CMS Delays MACRA Implementation; Don’t Slow Your Efforts to Comply

In a move that was widely applauded by medical groups such as the Medical Group Management Association, the American Medical Association, and the American Academy of Family Physicians, CMS announced that it is making the start of MACRA implementation more flexible next year. Although the performance evaluation period may be delayed, the start of payment changes will not be delayed.

Regardless of when you begin the performance evaluation period, you will be subject to payment changes in 2019. Our best advice is to continue with your preparation plans as if the announcement had not been made.

Our reasoning? Consider two options to delay implementation:

  • Some hospitals and physician practices will not be able to comply with the Jan. 1, 2017 deadline. They can’t get ready for the new payment reform models such as the Merit-based Incentive Payment System (MIPS) or participation in an advanced alternative payment model, such as the Medicare Shared Savings Track 2 or 3, in time. With this announcement, they will get more time to prepare, and any data that they submit will forestall a negative payment adjustment.
  • Likewise, some hospitals and physician practices that are farther along in the preparation for MACRA can choose to submit data for a reduced number of days instead of a full calendar year. Their first performance period could begin after Jan. 1, and they can still qualify for a small positive payment adjustment. For example, their submission could include information for selected quality measures, data corroborating that the practice is using technology, and details of improvement activities available under MIPS.

Although both of these options ensure you won’t receive a negative payment adjustment in 2019, they could reduce payments later in the process. Data collected in 2017 will be used to set payment adjustments in 2019. The goal of both options is to allow flexibility for hospitals and physician practices to ease into broader participation in the next two years.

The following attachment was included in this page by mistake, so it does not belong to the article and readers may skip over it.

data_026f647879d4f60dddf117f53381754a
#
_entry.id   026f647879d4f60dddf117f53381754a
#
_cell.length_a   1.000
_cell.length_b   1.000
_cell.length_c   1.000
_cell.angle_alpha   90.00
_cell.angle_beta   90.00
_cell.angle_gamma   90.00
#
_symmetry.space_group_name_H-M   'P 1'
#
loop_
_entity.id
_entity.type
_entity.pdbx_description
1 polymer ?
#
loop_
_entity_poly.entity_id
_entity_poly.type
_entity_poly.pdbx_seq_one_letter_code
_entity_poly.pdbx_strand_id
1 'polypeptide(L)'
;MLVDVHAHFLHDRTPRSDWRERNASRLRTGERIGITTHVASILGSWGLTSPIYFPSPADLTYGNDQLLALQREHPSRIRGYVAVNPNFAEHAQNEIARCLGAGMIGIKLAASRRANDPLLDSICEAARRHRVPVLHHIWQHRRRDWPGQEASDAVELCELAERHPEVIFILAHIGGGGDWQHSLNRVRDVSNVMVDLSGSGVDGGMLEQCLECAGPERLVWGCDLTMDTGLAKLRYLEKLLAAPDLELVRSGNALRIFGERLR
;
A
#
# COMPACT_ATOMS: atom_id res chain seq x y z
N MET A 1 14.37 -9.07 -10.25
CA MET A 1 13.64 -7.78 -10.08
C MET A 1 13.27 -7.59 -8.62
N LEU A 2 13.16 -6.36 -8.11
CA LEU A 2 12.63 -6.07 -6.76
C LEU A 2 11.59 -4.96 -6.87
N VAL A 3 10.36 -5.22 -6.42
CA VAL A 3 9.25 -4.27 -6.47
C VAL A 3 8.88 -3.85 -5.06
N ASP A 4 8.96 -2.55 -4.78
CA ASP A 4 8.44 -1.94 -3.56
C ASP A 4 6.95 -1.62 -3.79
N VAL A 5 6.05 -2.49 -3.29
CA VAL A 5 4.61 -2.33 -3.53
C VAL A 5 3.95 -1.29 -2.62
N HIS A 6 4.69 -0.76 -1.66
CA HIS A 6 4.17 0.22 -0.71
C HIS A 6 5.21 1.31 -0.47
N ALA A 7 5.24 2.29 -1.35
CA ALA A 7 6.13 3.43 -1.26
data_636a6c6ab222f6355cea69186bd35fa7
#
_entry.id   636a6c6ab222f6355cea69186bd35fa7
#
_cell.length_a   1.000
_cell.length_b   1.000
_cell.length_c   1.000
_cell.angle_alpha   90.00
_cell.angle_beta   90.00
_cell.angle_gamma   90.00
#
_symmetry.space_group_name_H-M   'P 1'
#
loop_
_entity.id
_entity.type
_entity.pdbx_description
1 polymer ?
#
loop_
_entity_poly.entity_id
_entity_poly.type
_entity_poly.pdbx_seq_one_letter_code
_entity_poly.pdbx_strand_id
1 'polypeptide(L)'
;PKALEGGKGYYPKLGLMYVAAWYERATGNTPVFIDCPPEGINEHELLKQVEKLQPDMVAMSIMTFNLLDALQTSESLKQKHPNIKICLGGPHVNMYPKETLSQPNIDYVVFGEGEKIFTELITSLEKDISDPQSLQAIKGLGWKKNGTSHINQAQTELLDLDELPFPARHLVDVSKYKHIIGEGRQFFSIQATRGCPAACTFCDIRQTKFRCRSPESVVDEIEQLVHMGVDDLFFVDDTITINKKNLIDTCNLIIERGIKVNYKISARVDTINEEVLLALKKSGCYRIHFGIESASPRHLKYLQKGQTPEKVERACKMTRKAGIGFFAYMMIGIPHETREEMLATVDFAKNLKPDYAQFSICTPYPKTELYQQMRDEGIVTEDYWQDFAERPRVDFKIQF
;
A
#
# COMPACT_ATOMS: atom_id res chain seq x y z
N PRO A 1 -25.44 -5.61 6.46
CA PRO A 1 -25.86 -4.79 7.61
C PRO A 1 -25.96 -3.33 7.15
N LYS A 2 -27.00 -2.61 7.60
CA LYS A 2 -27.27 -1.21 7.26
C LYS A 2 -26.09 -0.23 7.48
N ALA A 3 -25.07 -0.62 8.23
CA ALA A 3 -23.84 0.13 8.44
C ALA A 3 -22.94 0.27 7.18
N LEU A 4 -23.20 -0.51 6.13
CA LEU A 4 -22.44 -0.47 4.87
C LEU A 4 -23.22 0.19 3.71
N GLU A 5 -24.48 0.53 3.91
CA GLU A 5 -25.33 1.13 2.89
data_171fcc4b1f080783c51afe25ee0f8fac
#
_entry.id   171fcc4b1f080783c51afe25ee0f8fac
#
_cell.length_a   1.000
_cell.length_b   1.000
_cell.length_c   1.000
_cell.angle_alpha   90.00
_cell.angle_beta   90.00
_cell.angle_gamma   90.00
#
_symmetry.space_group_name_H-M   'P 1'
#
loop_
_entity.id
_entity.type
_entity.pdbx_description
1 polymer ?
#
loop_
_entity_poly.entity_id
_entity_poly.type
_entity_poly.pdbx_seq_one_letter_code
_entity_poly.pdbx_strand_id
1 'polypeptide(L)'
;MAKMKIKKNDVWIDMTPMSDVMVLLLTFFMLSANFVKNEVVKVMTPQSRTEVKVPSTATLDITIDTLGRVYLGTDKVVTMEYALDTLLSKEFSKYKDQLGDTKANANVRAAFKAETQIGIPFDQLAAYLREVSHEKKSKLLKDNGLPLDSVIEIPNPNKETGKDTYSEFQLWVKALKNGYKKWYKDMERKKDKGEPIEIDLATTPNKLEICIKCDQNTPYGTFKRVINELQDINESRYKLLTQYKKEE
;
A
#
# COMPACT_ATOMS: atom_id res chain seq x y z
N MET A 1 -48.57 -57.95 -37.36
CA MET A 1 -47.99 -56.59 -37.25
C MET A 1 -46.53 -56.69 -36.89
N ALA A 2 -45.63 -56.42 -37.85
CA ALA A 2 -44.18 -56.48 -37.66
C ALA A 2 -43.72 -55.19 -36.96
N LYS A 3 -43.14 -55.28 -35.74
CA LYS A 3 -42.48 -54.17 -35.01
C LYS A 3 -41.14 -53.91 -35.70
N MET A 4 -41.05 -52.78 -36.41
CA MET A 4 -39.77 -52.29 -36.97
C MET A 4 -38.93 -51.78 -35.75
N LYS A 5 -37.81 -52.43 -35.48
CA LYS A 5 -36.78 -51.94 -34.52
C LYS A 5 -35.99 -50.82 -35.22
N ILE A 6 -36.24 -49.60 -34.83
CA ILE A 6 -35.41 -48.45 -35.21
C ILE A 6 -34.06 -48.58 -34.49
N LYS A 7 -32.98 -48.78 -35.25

The third option, we believe, is the wisest. Start your first evaluation period on time, on Jan. 1, 2017. Those hospitals and practices that are able to submit data for the full calendar year 2017 will receive complete credit for the year and could qualify for a positive payment adjustment in 2019.

MIPS is revenue-neutral, which means that there will be winners and losers. Those who don’t report could lose 4 percent of revenue in 2019. Those who can report and fall in the top decile could receive a 4 percent bonus. As more practices make improvements to their systems, it will become more difficult to achieve top scores. Getting an early start will help you establish a top-performing hospital or physician practice from the beginning.

The flexibility offered by CMS will allow hospitals and physician practices who are more prepared for MIPS to receive credit for their participation, while those who are less prepared will have an opportunity to enter the program at a slower pace and avoid penalties the first year. In addition, the delayed implementation only affects reporting requirements for 2017, so you should continue your preparations for MACRA implementation now.

We expect CMS to address potential conflicts in the final rule, expected in November, but we don’t expect major changes. Therefore, the work you undertake now will stand you in good stead as you move forward. The details may change, but we expect the overall move from volume to value, with an emphasis on high quality care and best outcomes for patients, to continue steadily.

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Topics: MACRA Summary

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